A communal rendition of the French national anthem will provide the emotional centre-point as France play England at Wembley on Tuesday four days on from the devastating Paris attacks.
The stadium's bars will shut five minutes before kick-off to encourage fans to observe tributes that will include a minute's silence, the laying of flowers by team captains Wayne Rooney and Hugo Lloris and the singing of 'La Marseillaise', which England's fans have been urged to join in with.
Breaking with convention, the French anthem will be played second, with the hymn's lyrics shown on the stadium's big screens, in order to create a stand-alone moment of solidarity during which the 129 people who died in the carnage that struck the French capital last Friday will be remembered.
"We will sing that together and share in that moment," said France goalkeeper Lloris, who plays for London club Tottenham Hotspur.
"It will be sung by a great number of English people as well, which will make it stronger.
"This game is a good opportunity to represent the French nation. The French nation is more important than French football tomorrow (Tuesday)."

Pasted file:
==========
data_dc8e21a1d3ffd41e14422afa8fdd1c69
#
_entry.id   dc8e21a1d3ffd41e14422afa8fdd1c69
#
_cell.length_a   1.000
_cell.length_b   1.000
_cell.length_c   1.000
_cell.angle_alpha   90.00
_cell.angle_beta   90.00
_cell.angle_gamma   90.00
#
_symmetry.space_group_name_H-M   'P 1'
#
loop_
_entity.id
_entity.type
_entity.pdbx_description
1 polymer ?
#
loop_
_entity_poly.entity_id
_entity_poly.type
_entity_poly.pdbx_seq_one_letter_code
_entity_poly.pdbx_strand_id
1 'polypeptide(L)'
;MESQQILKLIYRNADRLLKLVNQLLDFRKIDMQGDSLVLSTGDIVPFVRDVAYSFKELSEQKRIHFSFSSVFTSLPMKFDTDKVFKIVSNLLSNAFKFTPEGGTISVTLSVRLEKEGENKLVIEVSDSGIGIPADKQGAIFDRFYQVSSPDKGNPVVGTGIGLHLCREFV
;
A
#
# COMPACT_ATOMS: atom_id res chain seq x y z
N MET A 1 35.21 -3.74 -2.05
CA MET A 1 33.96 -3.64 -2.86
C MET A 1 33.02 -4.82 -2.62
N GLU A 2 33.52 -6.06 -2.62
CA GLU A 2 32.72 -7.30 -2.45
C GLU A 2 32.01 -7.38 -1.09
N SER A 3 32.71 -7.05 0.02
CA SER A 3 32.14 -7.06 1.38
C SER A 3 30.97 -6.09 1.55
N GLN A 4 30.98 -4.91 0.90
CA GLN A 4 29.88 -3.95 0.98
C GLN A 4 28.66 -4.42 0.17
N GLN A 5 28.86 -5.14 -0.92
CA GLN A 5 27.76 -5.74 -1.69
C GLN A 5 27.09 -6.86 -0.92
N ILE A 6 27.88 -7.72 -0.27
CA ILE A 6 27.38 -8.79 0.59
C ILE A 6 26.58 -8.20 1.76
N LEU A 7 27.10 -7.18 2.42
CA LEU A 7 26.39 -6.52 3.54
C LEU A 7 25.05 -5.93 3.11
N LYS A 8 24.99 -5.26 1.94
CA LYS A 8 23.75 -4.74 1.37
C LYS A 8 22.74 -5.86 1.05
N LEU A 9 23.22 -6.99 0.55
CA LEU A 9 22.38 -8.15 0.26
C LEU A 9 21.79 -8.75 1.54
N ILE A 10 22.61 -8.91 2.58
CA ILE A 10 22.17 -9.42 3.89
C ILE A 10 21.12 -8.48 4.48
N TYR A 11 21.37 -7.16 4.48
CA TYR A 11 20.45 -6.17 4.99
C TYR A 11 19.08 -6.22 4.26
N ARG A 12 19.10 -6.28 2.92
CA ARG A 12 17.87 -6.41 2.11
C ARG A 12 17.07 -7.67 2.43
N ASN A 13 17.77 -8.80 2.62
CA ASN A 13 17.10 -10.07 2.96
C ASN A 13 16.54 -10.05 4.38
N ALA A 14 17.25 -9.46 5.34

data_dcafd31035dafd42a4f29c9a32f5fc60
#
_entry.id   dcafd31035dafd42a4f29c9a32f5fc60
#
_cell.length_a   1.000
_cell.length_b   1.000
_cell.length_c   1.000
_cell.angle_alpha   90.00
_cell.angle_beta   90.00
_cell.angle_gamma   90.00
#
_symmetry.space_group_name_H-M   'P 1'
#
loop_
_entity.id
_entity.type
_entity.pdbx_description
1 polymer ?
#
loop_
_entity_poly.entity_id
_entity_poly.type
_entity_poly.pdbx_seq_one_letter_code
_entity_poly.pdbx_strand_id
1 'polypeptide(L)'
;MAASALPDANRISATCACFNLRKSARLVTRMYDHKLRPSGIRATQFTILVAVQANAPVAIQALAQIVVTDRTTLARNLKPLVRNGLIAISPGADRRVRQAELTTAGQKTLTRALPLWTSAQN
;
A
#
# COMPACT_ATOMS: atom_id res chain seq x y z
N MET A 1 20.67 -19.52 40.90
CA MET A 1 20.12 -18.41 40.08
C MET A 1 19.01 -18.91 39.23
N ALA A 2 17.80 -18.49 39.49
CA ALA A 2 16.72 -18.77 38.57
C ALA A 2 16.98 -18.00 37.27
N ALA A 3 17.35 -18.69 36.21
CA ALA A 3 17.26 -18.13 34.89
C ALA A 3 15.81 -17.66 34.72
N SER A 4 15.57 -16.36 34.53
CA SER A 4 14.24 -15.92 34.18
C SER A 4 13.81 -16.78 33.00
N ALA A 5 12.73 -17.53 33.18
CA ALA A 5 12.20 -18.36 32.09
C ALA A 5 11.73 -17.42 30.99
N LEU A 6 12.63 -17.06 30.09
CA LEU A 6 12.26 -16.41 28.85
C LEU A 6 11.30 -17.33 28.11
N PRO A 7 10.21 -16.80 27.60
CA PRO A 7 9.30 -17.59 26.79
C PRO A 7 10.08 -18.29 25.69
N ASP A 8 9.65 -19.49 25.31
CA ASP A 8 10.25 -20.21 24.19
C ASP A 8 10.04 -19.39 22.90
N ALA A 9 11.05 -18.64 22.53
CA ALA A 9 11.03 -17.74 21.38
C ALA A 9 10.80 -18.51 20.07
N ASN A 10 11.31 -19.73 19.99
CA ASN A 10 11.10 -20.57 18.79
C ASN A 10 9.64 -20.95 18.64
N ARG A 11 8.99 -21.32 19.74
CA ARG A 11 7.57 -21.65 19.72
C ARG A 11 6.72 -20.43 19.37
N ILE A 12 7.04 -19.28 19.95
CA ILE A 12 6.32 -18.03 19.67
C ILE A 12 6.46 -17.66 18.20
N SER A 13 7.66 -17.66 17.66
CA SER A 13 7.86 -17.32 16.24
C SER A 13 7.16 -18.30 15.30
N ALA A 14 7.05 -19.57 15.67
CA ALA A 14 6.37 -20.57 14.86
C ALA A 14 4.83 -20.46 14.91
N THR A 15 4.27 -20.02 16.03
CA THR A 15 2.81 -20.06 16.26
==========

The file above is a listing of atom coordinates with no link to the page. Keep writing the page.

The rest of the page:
The words of the famous anthem have been published in national newspapers and shared widely on social media.
Naturally many asking whether the England fans, not known for their linguistic abilities, will be able to quite demonstrate the show of unity that is asked of them.
Looking forward to thousands of Englishmen singing La Marseillaise IN FRENCH this evening. Linguists will study it in wonder for years.— ian leslie (@mrianleslie) November 17, 2015
Others were kinder, including this British journalist who shared a phonetic version to help English speakers (see tweet, perhaps while listening to YouTube version of the song below).
(The video below shows the words of the Marseillaise)
While British authorities have received no specific intelligence about any planned attacks, armed police will be deployed around the stadium to reassure an expected crowd of around 80,000 that will include Prince William as well as 1,400 travelling supporters.
Fans have been urged to arrive early as security checks are expected to take longer than usual, with the bags of every single person in attendance due to be searched.
Paris's Stade de France was targeted by suicide bombers during Friday's attacks, leaving four people dead including three attackers, but the Football Association said that tickets for Tuesday's game had sold at a healthy rate in the days since.
Only around 100 tickets have been returned.
The FA has confirmed that the giant arch over Wembley will continue to be lit in the red, white and blue of the French Tricolor, while France's motto -- 'Liberte, Egalite, Fraternite' -- will be shown on screens outside the ground.
The match itself promises to be a curious spectacle, with players on both sides having admitted that it will be difficult, if not impossible, to focus on football so soon after Friday's horrors, which also left over 350 people injured.